Perspective on WWDC 2006 from a Non-Apple User

apple steve jobs wwdc 2006I couldn’t help getting caught up in the excitement surrounding Apple’s WWDC 2006 announcements: 64-bit quad processor Mac Pros, OS X Leopard preview, Time Machine, Spaces, Spotlight Advanced, Core Animation, etc. Overall, WWDC had an impressive showing. As such, I took time out to view the entire Apple produced keynote address video to learn more.

As expected the production of the keynote was exemplary and really showed off the new, forthcoming capabilities in Leopard (slated for a Spring 2007 release). However, one thing repeatedly came to mind with all the lighthearted Microsoft bashing and accusations that the company imitates and doesn’t innovate (jump to minute: 00:24:15). Apple has taken some liberties and swiped some tried and true features that many of us Unix/Linux/FreeBSD users have come to love.

Time Machine: “…a revolutionary new way to automatically back up and restore everything on your Mac.” Free open source software (FOSS) equivalent = Rsync/SBackup.

Spaces: “…an entirely new way to instantly switch between groups of applications required for various tasks.” FOSS equivalent = Workspaces + Xgl/Compiz (demo).

Spotlight: “…searching that’s even faster, provides richer previews, and lets users search across network mounted folders on other machines.” FOSS equivalent = Beagle (demo).

The only difference, however, between what Microsoft has done to Apple and what Apple is doing to the various FOSS software offerings in my opinion, is that Apple has taken the core principals of these applications and innovated + extended – making them truly all their own. You can’t help but fall stupidly in love with how Apple makes these applications so damn sexy and so darn easy to use. Lets just say, it’s a difficult proposition to turn down or ignore.

All in all, Apple’s stable of products and upcoming software features has really got me questioning a few things: How much of a chunk will Apple bite out of Microsoft’s general consumer market (FYI, notebook share alone jumped from 6% to 12% in favor of Apple since January 2006)? And how big of an impact will this have on Desktop Linux who’s making great efforts to become part of the mainstream and PC OEMs who are now faced with an aggressive competitor (checkout Apple’s latest markdowns and new product pricing)?

It seems at this point… resistance is futile.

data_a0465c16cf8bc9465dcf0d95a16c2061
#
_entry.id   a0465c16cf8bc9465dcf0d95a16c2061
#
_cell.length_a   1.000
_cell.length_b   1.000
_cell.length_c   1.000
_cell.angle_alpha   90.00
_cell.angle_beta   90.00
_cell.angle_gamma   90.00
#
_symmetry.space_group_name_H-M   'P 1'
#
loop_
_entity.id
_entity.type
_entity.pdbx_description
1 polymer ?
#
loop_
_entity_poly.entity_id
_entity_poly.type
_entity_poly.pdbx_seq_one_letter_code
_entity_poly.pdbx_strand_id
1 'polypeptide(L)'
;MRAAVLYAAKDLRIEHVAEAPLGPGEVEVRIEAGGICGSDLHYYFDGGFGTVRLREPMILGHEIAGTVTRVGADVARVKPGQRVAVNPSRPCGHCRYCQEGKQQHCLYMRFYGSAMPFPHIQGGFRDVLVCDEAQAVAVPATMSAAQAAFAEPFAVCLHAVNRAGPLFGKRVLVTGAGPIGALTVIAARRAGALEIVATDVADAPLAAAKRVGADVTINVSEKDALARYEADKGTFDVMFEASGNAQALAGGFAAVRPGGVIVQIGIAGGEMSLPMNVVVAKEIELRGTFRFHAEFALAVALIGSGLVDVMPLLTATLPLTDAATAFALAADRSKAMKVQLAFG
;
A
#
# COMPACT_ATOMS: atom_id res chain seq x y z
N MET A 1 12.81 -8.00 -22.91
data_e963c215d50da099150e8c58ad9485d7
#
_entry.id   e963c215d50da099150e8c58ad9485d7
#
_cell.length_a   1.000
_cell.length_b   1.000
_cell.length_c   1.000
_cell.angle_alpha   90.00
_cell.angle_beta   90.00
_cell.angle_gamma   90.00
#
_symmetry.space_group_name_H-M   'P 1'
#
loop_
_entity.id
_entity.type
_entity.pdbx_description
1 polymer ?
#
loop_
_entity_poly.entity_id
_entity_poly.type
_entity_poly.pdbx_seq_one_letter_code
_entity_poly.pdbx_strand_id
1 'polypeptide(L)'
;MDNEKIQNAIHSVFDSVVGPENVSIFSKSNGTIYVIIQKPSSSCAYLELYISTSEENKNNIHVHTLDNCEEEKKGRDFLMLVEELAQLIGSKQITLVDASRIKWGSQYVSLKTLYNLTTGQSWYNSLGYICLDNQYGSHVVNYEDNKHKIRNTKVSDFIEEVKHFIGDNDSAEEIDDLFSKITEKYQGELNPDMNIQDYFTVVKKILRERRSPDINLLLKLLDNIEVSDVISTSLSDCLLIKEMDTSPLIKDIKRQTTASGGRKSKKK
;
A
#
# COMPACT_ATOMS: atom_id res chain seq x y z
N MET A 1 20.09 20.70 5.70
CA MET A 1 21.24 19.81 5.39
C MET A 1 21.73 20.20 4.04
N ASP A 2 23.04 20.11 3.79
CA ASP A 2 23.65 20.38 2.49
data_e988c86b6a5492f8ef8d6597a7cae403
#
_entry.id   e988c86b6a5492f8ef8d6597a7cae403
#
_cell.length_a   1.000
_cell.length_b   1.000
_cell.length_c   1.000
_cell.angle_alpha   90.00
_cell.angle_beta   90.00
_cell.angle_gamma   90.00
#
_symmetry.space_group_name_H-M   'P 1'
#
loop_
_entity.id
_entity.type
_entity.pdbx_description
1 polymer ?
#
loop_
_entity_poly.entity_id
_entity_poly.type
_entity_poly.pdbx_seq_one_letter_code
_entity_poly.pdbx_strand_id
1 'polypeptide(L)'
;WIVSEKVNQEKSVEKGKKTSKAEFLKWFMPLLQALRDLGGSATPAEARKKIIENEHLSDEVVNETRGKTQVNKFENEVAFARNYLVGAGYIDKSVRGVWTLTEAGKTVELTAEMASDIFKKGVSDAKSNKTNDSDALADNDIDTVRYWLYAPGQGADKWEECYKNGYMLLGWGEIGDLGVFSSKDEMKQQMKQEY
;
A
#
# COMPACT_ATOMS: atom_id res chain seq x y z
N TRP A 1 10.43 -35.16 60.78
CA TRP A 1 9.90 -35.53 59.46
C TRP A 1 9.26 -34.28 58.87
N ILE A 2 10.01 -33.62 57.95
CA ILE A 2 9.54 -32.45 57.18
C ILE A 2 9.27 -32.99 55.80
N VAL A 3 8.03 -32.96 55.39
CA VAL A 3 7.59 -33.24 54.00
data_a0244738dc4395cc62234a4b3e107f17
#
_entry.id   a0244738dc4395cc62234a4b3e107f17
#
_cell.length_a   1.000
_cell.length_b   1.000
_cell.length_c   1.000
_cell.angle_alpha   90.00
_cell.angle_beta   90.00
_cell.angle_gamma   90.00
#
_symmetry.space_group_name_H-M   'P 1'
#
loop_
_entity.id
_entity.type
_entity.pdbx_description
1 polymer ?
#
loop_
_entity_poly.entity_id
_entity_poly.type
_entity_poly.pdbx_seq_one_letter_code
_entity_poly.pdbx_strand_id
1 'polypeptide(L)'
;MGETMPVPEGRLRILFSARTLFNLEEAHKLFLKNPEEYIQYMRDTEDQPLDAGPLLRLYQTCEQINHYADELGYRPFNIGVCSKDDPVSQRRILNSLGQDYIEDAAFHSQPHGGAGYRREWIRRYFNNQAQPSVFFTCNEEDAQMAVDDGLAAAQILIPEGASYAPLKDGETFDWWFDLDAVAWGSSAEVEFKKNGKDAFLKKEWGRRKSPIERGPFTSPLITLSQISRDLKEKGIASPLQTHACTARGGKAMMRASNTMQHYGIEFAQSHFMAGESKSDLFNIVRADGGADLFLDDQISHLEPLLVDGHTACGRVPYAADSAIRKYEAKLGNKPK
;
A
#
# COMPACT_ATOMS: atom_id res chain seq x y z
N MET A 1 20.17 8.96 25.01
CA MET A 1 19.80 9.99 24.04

However, let me end on a slightly different note. What’s Apple’s strategy in regards to Blu-ray and high-definition movie playback? There was no mention of it at WWDC 2006, which makes me a bit uneasy when debating if I should lay down my money for a new Mac Pro sometime this year.

Filed in: Industry Buzz

  • David Walker

    All very good points Alex. At this point in history, claiming any one company “innovates” is pretty much layered in some level of falsehood. Afterall – Apple “borrowed” very liberally from Xerox-Sparc Labs in order to create the first true GUI OS.

    It’s funny, though. Where you were impressed with the features, many of the Mac faithful were left a sense of being let down. Many people expected some kind of big announcement (usually introduced by “One more thing…”). Some expected the iPhone, others expected a new iPod (or updates to the Nano). Even the improvements to Mac OS X seemed to be anti-climatic when expectations included such pipe-dreams as being able to run Windows apps natively in OS X. Not that those features won’t make the release, it just didn’t get shown.

    As for me? I think Apple made some key moves that will help them start to take away market share from Microsoft. For one, they have priced themselves into the market and thus, given themselves a pricing advantage. By being a dollar-for-dollar match (or even besting) chief rival Dell, Apple now has the distinct advantage of having both the sexier computer (capable of running Windows) and one that is capable of doing more for the same (or less) amount of money.

    Secondly, by including 64-bit support into Mac OS X alongside 32-bit support, Apple is making a committment that even Microsoft has yet to make. If you want Windows 64-bit, you’ve got to get the 64-bit version of Vista. With Apple, there’s no difference – Mac OS X will run both 32 and 64 bit versions. This is the same strategy that AMD took several years ago when it created the Athlon64. It created a 64-bit processor capable of still handling 32-bit at full speed. Just as AMD used that advantage to steal market-share from Intel, I think Apple will use this advantage to finally start putting a dent in the Windows monopoly.

    It would seem that all of Vista’s problems and cuts are going to hurt even more now that Apple is prepping a solid (if not flashy) new release of Mac OS X.

  • Alexander Grundner

    Unlike the Mac faithful, I judged the WWDC announcements with no expectations. Honestly, I could care less if an iPhone was unveiled. Being the case, I guess I was able to appreciate the new OS features and judge them for their merits.

    It’s funny… there’s been talk on the different sites (example – jump to minute: 00:13:00) that the Mac community is becoming harder and harder to impress and that the base is getting more jaded (not accusing you of this, though, David). I wonder if this is what the company is experiencing?